Research varies on how many thoughts we have each day considering how many are original and how many are repeats. However, about 95% are negative thoughts. Wow! What can you do to combat this and what is one question you can ask to help overcome this perspective? Knowing this information can have a major impact on addressing conflict and on promoting collaboration.




The average person has 60,000 thoughts per day, according to the Cleveland Clinic. Of those thoughts: 95 percent repeat each day, and, on average, 80 percent of repeated thoughts are negative[i]. So, what can you do to help yourself be more positive?

Ask yourself this simple question, “is this useful?”

It has to do with your own attitude and what you do to control your own brain. Your brain does not control you. You control your brain. Let us take a deeper dive and start with attitude.




Attitude is a mindset. You have a belief system. What do you do to enhance your own belief system?

Albert Einstein is quoted as saying, “stay away from negative people. They have a problem for every solution.”

There is some truth to that. Considering the last section and ask yourself, “is this useful?” If it is great. If it is not, a change with whom you associate or a change in focus is on order. How can you help yourself reframe or look at the situation differently?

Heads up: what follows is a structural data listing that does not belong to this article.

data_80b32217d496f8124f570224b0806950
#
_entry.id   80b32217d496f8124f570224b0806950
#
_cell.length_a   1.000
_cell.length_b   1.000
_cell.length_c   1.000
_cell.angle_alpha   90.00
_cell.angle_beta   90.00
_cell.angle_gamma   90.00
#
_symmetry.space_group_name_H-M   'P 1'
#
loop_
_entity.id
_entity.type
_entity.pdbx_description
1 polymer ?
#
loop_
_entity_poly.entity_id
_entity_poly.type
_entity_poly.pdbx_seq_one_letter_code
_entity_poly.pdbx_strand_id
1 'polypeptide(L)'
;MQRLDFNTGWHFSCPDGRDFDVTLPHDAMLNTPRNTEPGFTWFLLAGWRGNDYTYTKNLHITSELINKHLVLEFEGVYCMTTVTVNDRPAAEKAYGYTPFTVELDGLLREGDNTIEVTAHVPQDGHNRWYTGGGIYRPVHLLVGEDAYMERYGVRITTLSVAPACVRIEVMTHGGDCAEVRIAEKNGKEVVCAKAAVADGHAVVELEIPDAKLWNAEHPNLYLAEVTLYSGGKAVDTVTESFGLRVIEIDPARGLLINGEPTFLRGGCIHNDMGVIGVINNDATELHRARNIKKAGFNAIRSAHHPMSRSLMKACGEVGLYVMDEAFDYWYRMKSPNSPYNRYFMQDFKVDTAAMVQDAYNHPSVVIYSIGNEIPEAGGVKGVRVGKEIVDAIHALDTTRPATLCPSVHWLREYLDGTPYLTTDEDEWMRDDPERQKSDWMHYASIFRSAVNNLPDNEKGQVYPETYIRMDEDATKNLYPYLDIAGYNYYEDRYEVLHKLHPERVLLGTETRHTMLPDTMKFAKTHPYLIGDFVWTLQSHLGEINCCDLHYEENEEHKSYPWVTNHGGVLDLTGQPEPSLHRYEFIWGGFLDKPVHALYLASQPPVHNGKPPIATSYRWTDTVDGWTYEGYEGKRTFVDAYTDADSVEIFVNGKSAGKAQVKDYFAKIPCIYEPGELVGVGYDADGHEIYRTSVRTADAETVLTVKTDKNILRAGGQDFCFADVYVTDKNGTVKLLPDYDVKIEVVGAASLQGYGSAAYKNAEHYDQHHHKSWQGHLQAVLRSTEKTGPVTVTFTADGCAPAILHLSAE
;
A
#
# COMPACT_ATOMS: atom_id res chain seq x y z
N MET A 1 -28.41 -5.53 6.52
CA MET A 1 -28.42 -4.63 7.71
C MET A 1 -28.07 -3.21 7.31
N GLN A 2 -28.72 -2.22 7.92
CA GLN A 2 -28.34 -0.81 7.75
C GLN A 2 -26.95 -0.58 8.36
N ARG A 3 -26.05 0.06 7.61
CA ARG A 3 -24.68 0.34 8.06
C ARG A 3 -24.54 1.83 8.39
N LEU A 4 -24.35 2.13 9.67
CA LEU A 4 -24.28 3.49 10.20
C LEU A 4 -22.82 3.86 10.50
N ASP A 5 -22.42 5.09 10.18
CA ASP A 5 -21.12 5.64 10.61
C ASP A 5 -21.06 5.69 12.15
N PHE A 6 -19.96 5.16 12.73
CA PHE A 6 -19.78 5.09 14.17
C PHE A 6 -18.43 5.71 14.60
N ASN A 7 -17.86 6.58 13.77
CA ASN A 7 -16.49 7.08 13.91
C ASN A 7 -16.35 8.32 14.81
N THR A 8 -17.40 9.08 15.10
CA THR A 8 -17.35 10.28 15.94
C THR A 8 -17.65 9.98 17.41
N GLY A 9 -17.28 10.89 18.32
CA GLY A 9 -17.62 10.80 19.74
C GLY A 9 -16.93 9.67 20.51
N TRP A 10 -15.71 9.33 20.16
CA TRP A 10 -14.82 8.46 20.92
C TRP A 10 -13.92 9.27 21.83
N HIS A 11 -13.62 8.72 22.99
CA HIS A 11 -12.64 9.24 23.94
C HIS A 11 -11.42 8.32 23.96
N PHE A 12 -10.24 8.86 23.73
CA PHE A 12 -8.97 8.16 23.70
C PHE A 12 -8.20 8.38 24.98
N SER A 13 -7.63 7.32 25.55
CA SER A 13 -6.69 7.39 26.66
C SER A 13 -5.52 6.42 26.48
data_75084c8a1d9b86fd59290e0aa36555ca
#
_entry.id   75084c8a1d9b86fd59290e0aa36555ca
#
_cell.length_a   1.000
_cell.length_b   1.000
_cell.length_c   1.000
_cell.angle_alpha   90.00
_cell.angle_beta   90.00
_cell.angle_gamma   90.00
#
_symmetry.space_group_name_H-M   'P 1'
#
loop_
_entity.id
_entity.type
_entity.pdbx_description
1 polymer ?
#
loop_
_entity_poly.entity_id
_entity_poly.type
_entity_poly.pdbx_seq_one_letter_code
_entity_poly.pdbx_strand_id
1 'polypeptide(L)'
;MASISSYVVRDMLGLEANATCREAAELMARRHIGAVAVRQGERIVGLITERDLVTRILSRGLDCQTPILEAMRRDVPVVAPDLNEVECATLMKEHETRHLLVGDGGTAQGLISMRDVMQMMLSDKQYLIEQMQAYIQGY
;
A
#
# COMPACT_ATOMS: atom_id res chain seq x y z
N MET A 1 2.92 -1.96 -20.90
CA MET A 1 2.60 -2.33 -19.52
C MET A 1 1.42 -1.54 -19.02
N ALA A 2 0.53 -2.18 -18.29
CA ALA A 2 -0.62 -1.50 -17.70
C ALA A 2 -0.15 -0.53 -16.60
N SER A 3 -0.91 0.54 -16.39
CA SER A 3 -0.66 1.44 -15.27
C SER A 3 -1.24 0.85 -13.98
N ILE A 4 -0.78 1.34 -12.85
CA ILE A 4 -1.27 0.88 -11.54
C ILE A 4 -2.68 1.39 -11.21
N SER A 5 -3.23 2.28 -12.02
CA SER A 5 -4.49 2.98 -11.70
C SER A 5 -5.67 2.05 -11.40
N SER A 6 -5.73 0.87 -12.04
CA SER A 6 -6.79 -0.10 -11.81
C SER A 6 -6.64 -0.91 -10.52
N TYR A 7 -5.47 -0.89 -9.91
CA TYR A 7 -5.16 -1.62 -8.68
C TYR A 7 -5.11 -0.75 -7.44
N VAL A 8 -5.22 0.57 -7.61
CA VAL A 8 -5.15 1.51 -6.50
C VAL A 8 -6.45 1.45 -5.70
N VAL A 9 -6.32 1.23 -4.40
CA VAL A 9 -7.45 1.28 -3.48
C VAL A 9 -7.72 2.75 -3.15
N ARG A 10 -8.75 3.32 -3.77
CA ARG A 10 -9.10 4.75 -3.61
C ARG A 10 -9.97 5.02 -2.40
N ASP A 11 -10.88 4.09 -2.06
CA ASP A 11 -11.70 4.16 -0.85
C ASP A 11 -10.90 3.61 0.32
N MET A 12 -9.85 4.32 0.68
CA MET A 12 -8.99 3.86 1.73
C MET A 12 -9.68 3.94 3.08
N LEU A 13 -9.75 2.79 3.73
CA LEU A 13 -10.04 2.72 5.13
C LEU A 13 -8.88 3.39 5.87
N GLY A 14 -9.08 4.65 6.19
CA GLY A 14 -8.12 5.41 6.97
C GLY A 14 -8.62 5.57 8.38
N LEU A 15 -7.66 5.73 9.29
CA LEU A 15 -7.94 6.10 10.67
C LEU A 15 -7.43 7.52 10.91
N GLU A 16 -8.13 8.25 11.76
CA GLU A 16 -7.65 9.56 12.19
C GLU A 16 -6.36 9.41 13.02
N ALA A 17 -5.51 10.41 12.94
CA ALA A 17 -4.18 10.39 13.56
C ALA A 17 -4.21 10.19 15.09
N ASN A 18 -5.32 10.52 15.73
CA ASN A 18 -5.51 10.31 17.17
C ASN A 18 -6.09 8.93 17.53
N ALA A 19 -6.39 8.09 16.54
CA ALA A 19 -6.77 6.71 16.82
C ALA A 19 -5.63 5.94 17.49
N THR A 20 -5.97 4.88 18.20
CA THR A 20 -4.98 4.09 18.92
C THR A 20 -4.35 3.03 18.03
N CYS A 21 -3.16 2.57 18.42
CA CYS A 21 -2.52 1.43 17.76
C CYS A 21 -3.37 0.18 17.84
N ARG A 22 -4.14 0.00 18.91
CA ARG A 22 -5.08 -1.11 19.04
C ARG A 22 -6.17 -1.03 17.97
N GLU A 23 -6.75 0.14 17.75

Self-distancing and self-talk


I wrote a couple of articles for the Hong Kong Lawyer on “When Working with a Crazy Person Try Self Distancing” and “Here Are Three Steps to Overcome Conflict at Your Law Firm”. Summarizing key concepts here are some things to think about that may help you.

Take a third-party perspective. That is when you start to have negative thoughts use your name and ask yourself some questions. For example, with my name being, Mike I might ask or state to myself “Mike, why do you feel this way?” “Hold on Mike, do not go there.”, or “Remain calm, Mike, focus”.


Ask yourself why you feel this way?


Realize making this change takes time. Try this once and then try to repeat these actions in the future. You may surprise yourself.

You can also apply the acronym of LEA. That is listen, empathize, and act.